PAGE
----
One of the first pieces that Hacking Christianity had syndicated on United Methodist Reporter was our series on “What the Church can Learn from Wikipedia” back in May 2008 (OMGoodness the blog is FOUR YEARS OLD). In those four posts, we talked about what would happen if the church structured more of its items like Wikipedia. Here’s those links from 2008:
- Part 1: The wikipedia way of starting new ministries
- Part 2: Grabbing the “long tail” of ministry
- Part 3: Competition and Community in ministry
- Part 4: Dealing with practices that don’t stand the test of time
This is relevant because a few months back the Encyclopaedia Britanica has ceased publication of its hardbound encyclopedias, which was a talking point for the wikipedia conversation in this way (from Part 4 above).
Consider the product of an Encyclopedia Britannica: a wealth of knowledge in a series of encyclopedias, written by experts in the field. If they stopped publishing it today, and the finished product of all the expert articles was the final say, it would slowly become obsolete. Like reading an old edition of the DCM claiming homosexuality as a mental illness, or religion books that claim Moses wrote the first five books of the Hebrew Bible, old knowledge is simply not permanently correct as societies change and science marches on.
Knowledge does not necessarily withstand the test of time. Indeed, there’s a half-life of knowledge. Like the half-life of plutonium or radioactive elements that slowly break down into nothing, knowledge also breaks down over time…New knowledge must replace old knowledge that cannot stand the test of time. Not all knowledge has a half-life, but most of it does. In this manner, Wikipedia far outdoes Encyclopedia Brittanica because it can remove the knowledge that has become obsolete much faster than a paperbound edition.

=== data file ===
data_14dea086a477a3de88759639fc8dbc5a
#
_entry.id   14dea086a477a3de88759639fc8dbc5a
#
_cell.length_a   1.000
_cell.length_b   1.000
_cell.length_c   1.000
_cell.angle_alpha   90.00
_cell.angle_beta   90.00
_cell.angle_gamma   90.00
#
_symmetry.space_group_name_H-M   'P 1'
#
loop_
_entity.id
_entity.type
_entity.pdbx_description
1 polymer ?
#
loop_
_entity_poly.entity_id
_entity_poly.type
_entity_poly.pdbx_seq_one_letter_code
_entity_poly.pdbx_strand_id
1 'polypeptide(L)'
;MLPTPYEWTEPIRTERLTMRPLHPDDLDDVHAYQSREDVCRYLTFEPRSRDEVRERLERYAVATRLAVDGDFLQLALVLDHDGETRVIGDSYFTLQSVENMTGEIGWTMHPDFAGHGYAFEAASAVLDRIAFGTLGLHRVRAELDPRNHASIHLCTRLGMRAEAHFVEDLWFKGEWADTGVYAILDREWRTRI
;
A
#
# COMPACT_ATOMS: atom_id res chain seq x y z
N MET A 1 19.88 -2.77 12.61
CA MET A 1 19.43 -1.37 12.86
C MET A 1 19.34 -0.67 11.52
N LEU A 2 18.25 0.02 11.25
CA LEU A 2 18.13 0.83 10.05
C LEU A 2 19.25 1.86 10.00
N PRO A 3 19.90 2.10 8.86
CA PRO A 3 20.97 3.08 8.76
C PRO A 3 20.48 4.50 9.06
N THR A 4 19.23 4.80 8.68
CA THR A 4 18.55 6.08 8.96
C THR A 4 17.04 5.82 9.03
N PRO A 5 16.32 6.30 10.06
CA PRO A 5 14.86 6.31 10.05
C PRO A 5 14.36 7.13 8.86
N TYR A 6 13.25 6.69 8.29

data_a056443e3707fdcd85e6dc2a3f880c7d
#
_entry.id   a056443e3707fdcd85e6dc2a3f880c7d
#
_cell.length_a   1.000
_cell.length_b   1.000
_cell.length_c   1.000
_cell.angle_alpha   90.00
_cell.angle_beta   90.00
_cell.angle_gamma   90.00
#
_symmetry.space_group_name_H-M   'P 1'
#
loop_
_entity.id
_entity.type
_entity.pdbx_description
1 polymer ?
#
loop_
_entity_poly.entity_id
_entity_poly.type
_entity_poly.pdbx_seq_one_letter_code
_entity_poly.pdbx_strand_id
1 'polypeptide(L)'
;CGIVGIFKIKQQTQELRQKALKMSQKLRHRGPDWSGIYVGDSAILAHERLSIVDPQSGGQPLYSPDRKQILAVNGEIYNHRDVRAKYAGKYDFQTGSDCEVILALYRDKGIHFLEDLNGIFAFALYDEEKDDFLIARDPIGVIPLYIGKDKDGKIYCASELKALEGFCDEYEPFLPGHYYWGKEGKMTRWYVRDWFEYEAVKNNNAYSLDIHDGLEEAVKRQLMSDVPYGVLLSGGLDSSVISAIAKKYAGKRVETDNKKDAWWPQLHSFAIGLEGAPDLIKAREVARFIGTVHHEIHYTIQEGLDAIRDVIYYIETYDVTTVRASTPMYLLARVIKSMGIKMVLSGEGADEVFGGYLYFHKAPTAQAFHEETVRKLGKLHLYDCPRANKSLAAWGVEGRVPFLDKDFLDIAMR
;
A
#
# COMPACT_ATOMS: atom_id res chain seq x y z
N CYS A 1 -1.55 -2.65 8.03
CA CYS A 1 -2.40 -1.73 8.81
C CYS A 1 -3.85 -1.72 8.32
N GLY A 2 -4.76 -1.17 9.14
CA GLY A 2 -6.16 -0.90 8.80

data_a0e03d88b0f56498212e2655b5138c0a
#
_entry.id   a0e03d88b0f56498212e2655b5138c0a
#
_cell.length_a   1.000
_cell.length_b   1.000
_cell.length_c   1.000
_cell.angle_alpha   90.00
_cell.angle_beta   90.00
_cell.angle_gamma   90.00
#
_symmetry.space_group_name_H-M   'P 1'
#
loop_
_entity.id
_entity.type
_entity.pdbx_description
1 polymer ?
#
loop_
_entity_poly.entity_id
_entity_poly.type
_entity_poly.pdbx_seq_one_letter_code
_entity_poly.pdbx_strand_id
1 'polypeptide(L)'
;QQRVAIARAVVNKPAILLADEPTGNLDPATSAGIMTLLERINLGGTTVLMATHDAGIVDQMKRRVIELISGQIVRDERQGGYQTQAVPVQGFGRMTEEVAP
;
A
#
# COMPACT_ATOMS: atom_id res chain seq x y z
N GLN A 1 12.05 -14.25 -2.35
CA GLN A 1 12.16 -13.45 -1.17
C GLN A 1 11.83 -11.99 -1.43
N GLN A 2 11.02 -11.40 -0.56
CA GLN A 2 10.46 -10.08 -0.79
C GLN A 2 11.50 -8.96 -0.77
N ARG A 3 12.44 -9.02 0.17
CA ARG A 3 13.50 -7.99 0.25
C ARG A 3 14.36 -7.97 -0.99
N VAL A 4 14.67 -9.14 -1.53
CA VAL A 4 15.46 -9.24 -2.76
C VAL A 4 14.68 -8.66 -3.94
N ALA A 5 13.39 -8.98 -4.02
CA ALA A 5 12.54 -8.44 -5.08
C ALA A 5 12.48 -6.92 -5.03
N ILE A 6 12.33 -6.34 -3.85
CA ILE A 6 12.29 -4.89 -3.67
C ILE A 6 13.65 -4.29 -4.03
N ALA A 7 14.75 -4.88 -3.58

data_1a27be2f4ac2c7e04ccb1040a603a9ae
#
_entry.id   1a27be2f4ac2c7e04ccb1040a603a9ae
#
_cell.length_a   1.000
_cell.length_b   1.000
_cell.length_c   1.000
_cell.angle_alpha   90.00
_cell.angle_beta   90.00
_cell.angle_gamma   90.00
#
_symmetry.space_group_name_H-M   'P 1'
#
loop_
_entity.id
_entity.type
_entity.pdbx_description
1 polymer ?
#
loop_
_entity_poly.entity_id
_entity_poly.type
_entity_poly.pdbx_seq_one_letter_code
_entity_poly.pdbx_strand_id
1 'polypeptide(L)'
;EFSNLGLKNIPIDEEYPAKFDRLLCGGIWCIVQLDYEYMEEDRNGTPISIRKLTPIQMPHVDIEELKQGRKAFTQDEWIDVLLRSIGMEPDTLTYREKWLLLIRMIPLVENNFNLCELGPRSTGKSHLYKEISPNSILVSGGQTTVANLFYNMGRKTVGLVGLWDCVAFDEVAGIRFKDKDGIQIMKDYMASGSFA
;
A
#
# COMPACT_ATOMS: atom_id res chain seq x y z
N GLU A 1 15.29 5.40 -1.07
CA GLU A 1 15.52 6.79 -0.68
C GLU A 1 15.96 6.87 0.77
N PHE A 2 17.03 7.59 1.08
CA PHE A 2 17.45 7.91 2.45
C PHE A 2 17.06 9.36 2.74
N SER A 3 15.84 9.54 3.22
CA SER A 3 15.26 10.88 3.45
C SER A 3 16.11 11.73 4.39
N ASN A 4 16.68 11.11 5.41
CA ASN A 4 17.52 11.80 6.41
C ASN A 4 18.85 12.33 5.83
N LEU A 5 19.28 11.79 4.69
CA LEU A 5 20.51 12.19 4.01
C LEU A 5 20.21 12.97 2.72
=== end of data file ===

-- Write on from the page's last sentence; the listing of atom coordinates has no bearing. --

Seth Godin wrote about the differences between two entries on the new online Encyclopaedia Britanica and the Wikipedia entry, and I think his comments are important enough to re-open this series as…there’s new knowledge out there!
The first is out of date, sure, but it also seeks to end the quest for information. The Wikipedia entry, on the other hand, starts the quest. There are more than a hundred outbound links on the page, all designed to help the student explore and discover.
Does it hold together? Can you follow one link to another to another and understand a coherent story about the person you’re researching? If not, what’s not right about it?
Are there hacks and mistakes and sock puppet issues in Wikipedia? No doubt about it. If you have a few hours to waste, read some of the Talk pages, like this one on paella. But since Wikipedia has never taken the position that it represents the end of the discussion, that’s not really a failing.
Precisely. When you read a Wikipedia article, everything is cross-linked and you can search and seek out more knowledge. Outbound links take you to the sources so you can check for yourself if the information is accurate. The article, in short, offers more resources for the questions than simply answer the questions themselves.
For the Church, we often see Sunday Morning as the time when we provide answers and replace the wandering thoughts of the congregation.
- Preachers say: You think THAT? No, you should think THIS. Just as Encyclopaedia Britanica sought to be the definitive source of knowledge, some churches seek to be the end-all to any discussion.